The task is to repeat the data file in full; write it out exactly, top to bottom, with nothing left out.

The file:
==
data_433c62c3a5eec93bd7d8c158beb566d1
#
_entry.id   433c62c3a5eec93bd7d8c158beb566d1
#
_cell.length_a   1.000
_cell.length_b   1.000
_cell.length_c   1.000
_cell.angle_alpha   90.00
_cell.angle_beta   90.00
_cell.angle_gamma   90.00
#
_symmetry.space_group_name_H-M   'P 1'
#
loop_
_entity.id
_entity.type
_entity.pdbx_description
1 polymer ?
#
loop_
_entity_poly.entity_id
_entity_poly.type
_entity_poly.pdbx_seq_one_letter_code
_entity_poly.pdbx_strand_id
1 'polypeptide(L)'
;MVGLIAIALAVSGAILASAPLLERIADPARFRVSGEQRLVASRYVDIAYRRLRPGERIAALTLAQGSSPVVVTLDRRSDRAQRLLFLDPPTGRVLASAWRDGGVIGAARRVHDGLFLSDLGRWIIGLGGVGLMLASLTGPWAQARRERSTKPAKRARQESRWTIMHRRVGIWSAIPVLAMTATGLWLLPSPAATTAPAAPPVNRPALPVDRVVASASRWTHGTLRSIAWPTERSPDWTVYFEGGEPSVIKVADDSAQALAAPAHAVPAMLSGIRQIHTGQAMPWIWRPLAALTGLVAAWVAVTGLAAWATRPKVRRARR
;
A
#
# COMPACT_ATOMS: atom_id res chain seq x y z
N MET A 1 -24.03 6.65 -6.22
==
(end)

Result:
data_433c62c3a5eec93bd7d8c158beb566d1
#
_entry.id   433c62c3a5eec93bd7d8c158beb566d1
#
_cell.length_a   1.000
_cell.length_b   1.000
_cell.length_c   1.000
_cell.angle_alpha   90.00
_cell.angle_beta   90.00
_cell.angle_gamma   90.00
#
_symmetry.space_group_name_H-M   'P 1'
#
loop_
_entity.id
_entity.type
_entity.pdbx_description
1 polymer ?
#
loop_
_entity_poly.entity_id
_entity_poly.type
_entity_poly.pdbx_seq_one_letter_code
_entity_poly.pdbx_strand_id
1 'polypeptide(L)'
;MVGLIAIALAVSGAILASAPLLERIADPARFRVSGEQRLVASRYVDIAYRRLRPGERIAALTLAQGSSPVVVTLDRRSDRAQRLLFLDPPTGRVLASAWRDGGVIGAARRVHDGLFLSDLGRWIIGLGGVGLMLASLTGPWAQARRERSTKPAKRARQESRWTIMHRRVGIWSAIPVLAMTATGLWLLPSPAATTAPAAPPVNRPALPVDRVVASASRWTHGTLRSIAWPTERSPDWTVYFEGGEPSVIKVADDSAQALAAPAHAVPAMLSGIRQIHTGQAMPWIWRPLAALTGLVAAWVAVTGLAAWATRPKVRRARR
;
A
#
# COMPACT_ATOMS: atom_id res chain seq x y z
N MET A 1 -24.03 6.65 -6.22